“The Re-Run” is a follow-up to “The Disaster,” where Gumball attempts to stop Rob from destroying his life. As he’s sent back into the car, Gumball tries to prove to his family that they have experienced this order of events before, to no avail. As the episode progresses, it becomes increasingly clearer that the Wattersons are in trouble; eventually, it’s down to Gumball to save them.

I vividly remember this episode. Darwin suffocating was one of the saddest moments for me, especially when I was younger, as it is for me now. This was another situation where I understood the motives of the supposed antagonist with age. Though I do not condone Rob’s actions through his time, I can understand his motives. For me, it seems like he craves validation. Without it, he feels like a mistake; if he can’t be acknowledged by anyone in a positive manner, what is the point of his existence? Nearly everyone, even if they are socially awkward or introverted, wants some company. For me, Rob feels like the result of mixing a socially awkward teen with self-hatred and bubbling rage. This two-parter is a great example of how age can change one’s perception of a character. Sympathizing, empathizing, or even rooting for the antagonist as we get older is a common phenomenon. As we age, this dichotomy between good and evil gets dashed for the often nuanced reality protagonists and antagonists face. Along with this, this episode really highlights Gumball’s character. His caring nature, despite his reckless actions, and troublemaking spirit. Indeed, Gumball is a flawed character, but he managed to turn things around for himself, and, at least attempt to for Rob.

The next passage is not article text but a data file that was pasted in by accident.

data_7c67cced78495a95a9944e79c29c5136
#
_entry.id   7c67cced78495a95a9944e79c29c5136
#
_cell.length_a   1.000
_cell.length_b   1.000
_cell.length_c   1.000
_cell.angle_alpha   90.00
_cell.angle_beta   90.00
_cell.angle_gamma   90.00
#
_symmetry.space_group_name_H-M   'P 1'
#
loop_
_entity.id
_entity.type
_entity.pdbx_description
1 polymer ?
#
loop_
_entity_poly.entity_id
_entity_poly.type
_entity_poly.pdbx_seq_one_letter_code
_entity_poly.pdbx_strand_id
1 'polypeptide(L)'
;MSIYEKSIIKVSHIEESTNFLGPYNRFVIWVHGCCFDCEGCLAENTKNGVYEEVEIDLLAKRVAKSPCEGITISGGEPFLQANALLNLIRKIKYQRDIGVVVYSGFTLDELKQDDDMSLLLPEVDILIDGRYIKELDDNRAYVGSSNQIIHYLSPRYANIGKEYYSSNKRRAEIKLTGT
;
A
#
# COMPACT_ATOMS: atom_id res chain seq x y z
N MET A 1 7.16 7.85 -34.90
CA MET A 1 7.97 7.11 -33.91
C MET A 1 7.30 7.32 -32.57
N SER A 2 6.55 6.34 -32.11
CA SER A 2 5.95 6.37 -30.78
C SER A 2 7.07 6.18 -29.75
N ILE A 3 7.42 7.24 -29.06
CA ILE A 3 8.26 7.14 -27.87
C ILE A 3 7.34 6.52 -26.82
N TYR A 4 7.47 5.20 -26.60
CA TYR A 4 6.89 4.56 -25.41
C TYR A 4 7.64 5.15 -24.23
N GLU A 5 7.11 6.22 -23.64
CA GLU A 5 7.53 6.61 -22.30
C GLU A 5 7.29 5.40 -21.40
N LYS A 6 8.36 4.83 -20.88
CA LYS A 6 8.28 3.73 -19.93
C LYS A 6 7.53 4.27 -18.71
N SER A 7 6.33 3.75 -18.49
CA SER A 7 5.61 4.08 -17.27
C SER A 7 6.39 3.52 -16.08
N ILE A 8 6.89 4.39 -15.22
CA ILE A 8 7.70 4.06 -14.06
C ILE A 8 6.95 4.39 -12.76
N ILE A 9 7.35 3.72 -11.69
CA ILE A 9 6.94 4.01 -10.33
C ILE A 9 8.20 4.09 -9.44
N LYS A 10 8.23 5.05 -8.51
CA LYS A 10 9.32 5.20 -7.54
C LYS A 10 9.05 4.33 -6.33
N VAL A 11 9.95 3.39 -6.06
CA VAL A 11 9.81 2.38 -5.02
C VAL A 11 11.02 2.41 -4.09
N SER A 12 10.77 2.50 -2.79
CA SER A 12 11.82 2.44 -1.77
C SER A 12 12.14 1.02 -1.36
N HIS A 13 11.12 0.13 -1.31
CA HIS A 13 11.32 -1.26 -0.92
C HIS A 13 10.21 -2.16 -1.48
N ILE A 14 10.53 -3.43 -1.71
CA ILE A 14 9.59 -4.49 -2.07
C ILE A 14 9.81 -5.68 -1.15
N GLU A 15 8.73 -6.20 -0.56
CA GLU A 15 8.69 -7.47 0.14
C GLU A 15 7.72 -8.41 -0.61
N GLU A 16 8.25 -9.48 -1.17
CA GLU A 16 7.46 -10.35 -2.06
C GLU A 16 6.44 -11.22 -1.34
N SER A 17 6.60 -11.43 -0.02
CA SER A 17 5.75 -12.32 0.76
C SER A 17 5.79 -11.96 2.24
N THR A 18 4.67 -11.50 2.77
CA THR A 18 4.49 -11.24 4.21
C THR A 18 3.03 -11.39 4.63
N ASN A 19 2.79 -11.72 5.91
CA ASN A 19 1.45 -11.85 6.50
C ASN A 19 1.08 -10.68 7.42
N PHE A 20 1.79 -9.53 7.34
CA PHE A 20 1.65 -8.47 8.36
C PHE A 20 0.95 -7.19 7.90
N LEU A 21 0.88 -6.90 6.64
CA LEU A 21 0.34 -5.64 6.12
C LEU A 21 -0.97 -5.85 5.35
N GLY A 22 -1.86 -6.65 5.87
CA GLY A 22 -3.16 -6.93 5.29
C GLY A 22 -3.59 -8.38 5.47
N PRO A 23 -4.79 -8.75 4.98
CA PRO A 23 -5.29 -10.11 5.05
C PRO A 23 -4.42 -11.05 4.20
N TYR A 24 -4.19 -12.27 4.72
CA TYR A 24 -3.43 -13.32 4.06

Overall, this episode is fantastic. It is full of emotional beats and actions, veering away from the often whimsical, comedic tone the episode takes. But, like most Gumball episodes, humor is still peppered in with the fourth wall breaks, which were cranked up to one-hundred in this episode.